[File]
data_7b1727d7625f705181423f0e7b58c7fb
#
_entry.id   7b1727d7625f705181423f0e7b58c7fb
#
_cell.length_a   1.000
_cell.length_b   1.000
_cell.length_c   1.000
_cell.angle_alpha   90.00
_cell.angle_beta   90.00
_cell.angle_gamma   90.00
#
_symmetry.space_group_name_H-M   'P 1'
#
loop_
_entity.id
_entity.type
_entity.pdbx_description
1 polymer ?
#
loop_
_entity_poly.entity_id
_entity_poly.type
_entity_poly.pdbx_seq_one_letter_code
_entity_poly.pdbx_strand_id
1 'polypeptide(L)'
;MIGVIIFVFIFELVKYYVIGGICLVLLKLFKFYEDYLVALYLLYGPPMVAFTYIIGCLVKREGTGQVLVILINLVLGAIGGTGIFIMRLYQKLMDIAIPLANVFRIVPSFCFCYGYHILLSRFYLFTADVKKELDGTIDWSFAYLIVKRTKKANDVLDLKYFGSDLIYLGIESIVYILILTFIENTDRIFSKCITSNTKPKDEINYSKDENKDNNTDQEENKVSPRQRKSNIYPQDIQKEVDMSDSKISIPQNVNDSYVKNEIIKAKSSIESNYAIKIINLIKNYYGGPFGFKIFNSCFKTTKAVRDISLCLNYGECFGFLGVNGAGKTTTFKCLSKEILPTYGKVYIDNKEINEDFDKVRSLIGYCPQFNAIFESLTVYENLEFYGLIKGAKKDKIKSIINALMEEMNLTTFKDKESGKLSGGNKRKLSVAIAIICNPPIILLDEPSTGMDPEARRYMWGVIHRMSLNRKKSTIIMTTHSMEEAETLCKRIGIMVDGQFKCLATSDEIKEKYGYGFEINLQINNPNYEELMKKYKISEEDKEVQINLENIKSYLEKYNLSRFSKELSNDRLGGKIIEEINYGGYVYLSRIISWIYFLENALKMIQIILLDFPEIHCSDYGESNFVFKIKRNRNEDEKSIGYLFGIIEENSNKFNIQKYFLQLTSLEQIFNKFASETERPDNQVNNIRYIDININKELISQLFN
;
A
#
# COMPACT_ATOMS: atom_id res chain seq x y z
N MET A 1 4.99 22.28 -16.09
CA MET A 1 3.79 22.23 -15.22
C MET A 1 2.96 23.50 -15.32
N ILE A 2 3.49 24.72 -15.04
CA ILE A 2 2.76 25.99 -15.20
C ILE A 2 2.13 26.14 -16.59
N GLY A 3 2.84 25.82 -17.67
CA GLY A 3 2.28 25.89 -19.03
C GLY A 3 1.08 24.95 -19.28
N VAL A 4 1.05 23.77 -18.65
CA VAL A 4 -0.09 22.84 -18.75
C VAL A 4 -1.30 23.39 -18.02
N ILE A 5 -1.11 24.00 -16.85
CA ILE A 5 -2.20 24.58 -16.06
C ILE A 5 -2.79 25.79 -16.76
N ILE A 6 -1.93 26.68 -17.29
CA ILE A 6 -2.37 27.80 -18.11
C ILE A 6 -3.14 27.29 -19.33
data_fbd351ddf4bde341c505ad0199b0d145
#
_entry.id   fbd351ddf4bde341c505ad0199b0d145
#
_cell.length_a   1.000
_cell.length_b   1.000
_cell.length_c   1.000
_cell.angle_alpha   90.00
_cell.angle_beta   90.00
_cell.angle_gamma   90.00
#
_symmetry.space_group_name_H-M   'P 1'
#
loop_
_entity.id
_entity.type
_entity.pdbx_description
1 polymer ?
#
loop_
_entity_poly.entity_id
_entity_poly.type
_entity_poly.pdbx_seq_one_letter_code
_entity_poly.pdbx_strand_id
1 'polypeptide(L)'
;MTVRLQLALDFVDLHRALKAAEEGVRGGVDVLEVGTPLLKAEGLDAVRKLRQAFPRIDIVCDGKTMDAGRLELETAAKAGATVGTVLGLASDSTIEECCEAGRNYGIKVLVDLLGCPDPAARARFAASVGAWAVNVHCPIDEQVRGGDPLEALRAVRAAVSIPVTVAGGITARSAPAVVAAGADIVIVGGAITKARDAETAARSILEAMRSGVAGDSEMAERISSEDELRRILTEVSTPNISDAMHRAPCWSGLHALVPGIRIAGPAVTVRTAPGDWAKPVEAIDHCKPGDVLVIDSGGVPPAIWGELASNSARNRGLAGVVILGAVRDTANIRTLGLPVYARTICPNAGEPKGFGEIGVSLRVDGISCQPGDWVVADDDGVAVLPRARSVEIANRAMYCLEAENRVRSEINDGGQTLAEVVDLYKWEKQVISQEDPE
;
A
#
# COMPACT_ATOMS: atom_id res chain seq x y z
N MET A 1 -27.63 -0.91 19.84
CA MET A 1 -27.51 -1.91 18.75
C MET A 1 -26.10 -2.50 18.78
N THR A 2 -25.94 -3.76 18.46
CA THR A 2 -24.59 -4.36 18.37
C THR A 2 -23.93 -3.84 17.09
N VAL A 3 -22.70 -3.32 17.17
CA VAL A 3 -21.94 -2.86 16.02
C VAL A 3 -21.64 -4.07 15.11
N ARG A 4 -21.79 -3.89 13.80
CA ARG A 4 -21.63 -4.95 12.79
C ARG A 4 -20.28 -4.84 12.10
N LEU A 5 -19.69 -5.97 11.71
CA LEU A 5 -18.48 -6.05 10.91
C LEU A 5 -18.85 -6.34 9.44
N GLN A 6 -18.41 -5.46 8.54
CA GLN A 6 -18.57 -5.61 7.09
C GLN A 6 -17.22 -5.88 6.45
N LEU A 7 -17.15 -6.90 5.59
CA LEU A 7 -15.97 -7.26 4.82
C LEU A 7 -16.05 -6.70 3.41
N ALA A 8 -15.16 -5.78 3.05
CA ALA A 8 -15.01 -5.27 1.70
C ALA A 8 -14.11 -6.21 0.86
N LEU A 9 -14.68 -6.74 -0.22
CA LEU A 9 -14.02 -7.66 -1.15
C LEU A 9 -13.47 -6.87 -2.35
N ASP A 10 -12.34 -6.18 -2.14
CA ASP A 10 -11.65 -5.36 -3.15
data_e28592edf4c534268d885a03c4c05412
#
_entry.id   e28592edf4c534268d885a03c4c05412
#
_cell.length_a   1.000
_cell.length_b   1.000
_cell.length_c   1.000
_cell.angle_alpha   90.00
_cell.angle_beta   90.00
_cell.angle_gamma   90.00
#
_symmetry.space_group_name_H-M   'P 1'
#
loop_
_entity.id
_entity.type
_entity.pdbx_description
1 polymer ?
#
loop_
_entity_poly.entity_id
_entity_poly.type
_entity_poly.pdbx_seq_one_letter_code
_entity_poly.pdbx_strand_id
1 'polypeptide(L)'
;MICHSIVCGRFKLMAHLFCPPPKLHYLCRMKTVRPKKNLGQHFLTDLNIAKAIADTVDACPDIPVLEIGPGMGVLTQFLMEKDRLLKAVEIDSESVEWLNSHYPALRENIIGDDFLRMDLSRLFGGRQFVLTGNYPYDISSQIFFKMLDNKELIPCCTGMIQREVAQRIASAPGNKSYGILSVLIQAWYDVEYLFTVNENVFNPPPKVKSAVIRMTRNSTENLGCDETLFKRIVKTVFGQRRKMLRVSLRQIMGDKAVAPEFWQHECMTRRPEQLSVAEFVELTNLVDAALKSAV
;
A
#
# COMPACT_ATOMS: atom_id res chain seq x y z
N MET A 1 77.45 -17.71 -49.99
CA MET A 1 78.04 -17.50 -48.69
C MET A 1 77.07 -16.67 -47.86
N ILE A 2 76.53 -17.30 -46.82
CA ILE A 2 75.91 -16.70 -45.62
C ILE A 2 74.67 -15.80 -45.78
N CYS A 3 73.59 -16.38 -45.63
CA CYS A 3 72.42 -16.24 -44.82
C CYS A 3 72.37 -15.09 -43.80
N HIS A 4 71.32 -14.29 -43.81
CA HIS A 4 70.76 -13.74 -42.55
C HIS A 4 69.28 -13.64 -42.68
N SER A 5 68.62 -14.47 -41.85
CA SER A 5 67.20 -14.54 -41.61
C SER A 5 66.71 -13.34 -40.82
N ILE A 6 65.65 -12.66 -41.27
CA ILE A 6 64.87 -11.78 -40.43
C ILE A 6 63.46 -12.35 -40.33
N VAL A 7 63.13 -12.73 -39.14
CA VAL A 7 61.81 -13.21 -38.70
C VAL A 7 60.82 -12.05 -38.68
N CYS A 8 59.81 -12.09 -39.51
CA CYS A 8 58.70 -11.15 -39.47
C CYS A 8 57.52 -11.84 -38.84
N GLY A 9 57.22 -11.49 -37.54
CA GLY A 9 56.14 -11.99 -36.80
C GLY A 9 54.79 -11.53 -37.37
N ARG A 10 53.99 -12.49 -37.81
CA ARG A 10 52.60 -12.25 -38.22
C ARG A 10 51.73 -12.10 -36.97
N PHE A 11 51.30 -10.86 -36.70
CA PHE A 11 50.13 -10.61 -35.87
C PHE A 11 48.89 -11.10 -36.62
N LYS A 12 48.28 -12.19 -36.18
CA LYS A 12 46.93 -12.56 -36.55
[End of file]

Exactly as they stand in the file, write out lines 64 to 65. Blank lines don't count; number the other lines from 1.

_entity.type
_entity.pdbx_description